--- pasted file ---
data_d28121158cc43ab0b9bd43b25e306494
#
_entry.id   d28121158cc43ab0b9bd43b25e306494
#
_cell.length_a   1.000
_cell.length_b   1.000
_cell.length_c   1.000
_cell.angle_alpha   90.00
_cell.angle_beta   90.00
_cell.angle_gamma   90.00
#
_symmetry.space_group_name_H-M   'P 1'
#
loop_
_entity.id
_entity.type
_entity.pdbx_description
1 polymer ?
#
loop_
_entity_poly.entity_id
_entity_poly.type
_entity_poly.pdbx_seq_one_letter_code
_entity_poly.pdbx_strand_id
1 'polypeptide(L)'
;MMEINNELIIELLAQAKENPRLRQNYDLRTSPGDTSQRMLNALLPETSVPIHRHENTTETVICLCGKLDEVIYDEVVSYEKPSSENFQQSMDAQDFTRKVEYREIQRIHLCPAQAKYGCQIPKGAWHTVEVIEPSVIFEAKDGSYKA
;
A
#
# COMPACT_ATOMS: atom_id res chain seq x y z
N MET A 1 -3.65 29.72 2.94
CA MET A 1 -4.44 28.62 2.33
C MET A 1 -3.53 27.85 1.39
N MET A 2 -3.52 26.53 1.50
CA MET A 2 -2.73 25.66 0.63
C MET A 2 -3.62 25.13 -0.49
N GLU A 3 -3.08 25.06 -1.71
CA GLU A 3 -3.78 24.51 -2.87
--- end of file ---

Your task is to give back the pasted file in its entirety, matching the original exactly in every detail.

data_d28121158cc43ab0b9bd43b25e306494
#
_entry.id   d28121158cc43ab0b9bd43b25e306494
#
_cell.length_a   1.000
_cell.length_b   1.000
_cell.length_c   1.000
_cell.angle_alpha   90.00
_cell.angle_beta   90.00
_cell.angle_gamma   90.00
#
_symmetry.space_group_name_H-M   'P 1'
#
loop_
_entity.id
_entity.type
_entity.pdbx_description
1 polymer ?
#
loop_
_entity_poly.entity_id
_entity_poly.type
_entity_poly.pdbx_seq_one_letter_code
_entity_poly.pdbx_strand_id
1 'polypeptide(L)'
;MMEINNELIIELLAQAKENPRLRQNYDLRTSPGDTSQRMLNALLPETSVPIHRHENTTETVICLCGKLDEVIYDEVVSYEKPSSENFQQSMDAQDFTRKVEYREIQRIHLCPAQAKYGCQIPKGAWHTVEVIEPSVIFEAKDGSYKA
;
A
#
# COMPACT_ATOMS: atom_id res chain seq x y z
N MET A 1 -3.65 29.72 2.94
CA MET A 1 -4.44 28.62 2.33
C MET A 1 -3.53 27.85 1.39
N MET A 2 -3.52 26.53 1.50
CA MET A 2 -2.73 25.66 0.63
C MET A 2 -3.62 25.13 -0.49
N GLU A 3 -3.08 25.06 -1.71
CA GLU A 3 -3.78 24.51 -2.87